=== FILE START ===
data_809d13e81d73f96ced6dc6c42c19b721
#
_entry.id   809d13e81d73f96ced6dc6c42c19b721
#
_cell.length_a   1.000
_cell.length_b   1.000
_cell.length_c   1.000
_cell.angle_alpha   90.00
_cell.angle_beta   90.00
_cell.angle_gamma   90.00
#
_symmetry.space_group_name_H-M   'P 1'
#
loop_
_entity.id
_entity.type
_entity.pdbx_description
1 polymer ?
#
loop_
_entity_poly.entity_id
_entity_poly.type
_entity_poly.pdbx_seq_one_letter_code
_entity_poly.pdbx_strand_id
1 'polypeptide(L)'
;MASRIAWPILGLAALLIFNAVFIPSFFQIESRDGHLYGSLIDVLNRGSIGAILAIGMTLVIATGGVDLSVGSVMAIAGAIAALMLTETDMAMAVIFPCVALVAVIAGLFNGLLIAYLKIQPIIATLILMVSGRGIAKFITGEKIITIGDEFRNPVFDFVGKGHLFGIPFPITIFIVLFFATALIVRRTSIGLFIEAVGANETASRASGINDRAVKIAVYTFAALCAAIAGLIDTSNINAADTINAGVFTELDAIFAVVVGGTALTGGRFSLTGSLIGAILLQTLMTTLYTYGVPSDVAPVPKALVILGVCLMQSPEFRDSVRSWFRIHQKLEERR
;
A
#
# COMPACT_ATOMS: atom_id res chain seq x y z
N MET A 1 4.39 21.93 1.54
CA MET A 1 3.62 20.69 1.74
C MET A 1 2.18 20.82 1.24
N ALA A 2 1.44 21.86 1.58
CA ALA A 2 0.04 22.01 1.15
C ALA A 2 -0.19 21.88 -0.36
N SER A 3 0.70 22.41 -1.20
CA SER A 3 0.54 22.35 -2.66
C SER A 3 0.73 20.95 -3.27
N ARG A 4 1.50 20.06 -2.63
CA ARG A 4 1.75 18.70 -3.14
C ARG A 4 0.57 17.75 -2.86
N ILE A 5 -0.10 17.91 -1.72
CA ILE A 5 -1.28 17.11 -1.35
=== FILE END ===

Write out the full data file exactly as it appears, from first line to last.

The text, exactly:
data_809d13e81d73f96ced6dc6c42c19b721
#
_entry.id   809d13e81d73f96ced6dc6c42c19b721
#
_cell.length_a   1.000
_cell.length_b   1.000
_cell.length_c   1.000
_cell.angle_alpha   90.00
_cell.angle_beta   90.00
_cell.angle_gamma   90.00
#
_symmetry.space_group_name_H-M   'P 1'
#
loop_
_entity.id
_entity.type
_entity.pdbx_description
1 polymer ?
#
loop_
_entity_poly.entity_id
_entity_poly.type
_entity_poly.pdbx_seq_one_letter_code
_entity_poly.pdbx_strand_id
1 'polypeptide(L)'
;MASRIAWPILGLAALLIFNAVFIPSFFQIESRDGHLYGSLIDVLNRGSIGAILAIGMTLVIATGGVDLSVGSVMAIAGAIAALMLTETDMAMAVIFPCVALVAVIAGLFNGLLIAYLKIQPIIATLILMVSGRGIAKFITGEKIITIGDEFRNPVFDFVGKGHLFGIPFPITIFIVLFFATALIVRRTSIGLFIEAVGANETASRASGINDRAVKIAVYTFAALCAAIAGLIDTSNINAADTINAGVFTELDAIFAVVVGGTALTGGRFSLTGSLIGAILLQTLMTTLYTYGVPSDVAPVPKALVILGVCLMQSPEFRDSVRSWFRIHQKLEERR
;
A
#
# COMPACT_ATOMS: atom_id res chain seq x y z
N MET A 1 4.39 21.93 1.54
CA MET A 1 3.62 20.69 1.74
C MET A 1 2.18 20.82 1.24
N ALA A 2 1.44 21.86 1.58
CA ALA A 2 0.04 22.01 1.15
C ALA A 2 -0.19 21.88 -0.36
N SER A 3 0.70 22.41 -1.20
CA SER A 3 0.54 22.35 -2.66
C SER A 3 0.73 20.95 -3.27
N ARG A 4 1.50 20.06 -2.63
CA ARG A 4 1.75 18.70 -3.14
C ARG A 4 0.57 17.75 -2.86
N ILE A 5 -0.10 17.91 -1.72
CA ILE A 5 -1.28 17.11 -1.35